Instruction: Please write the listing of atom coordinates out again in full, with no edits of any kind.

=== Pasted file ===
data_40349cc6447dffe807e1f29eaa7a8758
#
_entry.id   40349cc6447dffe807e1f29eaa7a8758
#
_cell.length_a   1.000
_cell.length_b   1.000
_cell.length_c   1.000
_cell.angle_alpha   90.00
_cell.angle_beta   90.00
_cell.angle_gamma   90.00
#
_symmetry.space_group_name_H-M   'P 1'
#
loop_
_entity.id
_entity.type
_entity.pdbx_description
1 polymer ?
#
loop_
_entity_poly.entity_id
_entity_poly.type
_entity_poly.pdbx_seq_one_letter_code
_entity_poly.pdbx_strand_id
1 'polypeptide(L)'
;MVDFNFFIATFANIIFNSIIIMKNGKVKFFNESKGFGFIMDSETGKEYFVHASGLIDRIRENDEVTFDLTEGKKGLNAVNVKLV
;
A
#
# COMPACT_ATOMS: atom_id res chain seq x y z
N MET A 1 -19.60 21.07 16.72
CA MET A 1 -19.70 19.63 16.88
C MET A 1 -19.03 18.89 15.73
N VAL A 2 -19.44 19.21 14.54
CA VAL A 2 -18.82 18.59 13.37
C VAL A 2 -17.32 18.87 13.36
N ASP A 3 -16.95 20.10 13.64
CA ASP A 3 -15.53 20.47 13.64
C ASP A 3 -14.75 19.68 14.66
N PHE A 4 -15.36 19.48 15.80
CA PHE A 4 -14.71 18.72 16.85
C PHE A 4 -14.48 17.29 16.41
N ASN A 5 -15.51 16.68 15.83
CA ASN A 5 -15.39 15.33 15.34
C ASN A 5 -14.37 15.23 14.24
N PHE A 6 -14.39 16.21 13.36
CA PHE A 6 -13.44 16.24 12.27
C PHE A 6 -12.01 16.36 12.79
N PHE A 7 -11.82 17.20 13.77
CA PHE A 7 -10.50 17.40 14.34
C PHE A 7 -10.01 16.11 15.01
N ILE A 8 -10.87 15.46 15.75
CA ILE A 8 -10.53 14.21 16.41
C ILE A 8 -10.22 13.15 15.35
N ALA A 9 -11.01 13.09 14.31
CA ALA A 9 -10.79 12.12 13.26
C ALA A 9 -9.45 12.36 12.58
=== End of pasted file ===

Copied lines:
data_40349cc6447dffe807e1f29eaa7a8758
#
_entry.id   40349cc6447dffe807e1f29eaa7a8758
#
_cell.length_a   1.000
_cell.length_b   1.000
_cell.length_c   1.000
_cell.angle_alpha   90.00
_cell.angle_beta   90.00
_cell.angle_gamma   90.00
#
_symmetry.space_group_name_H-M   'P 1'
#
loop_
_entity.id
_entity.type
_entity.pdbx_description
1 polymer ?
#
loop_
_entity_poly.entity_id
_entity_poly.type
_entity_poly.pdbx_seq_one_letter_code
_entity_poly.pdbx_strand_id
1 'polypeptide(L)'
;MVDFNFFIATFANIIFNSIIIMKNGKVKFFNESKGFGFIMDSETGKEYFVHASGLIDRIRENDEVTFDLTEGKKGLNAVNVKLV
;
A
#
# COMPACT_ATOMS: atom_id res chain seq x y z
N MET A 1 -19.60 21.07 16.72
CA MET A 1 -19.70 19.63 16.88
C MET A 1 -19.03 18.89 15.73
N VAL A 2 -19.44 19.21 14.54
CA VAL A 2 -18.82 18.59 13.37
C VAL A 2 -17.32 18.87 13.36
N ASP A 3 -16.95 20.10 13.64
CA ASP A 3 -15.53 20.47 13.64
C ASP A 3 -14.75 19.68 14.66
N PHE A 4 -15.36 19.48 15.80
CA PHE A 4 -14.71 18.72 16.85
C PHE A 4 -14.48 17.29 16.41
N ASN A 5 -15.51 16.68 15.83
CA ASN A 5 -15.39 15.33 15.34
C ASN A 5 -14.37 15.23 14.24
N PHE A 6 -14.39 16.21 13.36
CA PHE A 6 -13.44 16.24 12.27
C PHE A 6 -12.01 16.36 12.79
N PHE A 7 -11.82 17.20 13.77
CA PHE A 7 -10.50 17.40 14.34
C PHE A 7 -10.01 16.11 15.01
N ILE A 8 -10.87 15.46 15.75
CA ILE A 8 -10.53 14.21 16.41
C ILE A 8 -10.22 13.15 15.35
N ALA A 9 -11.01 13.09 14.31
CA ALA A 9 -10.79 12.12 13.26
C ALA A 9 -9.45 12.36 12.58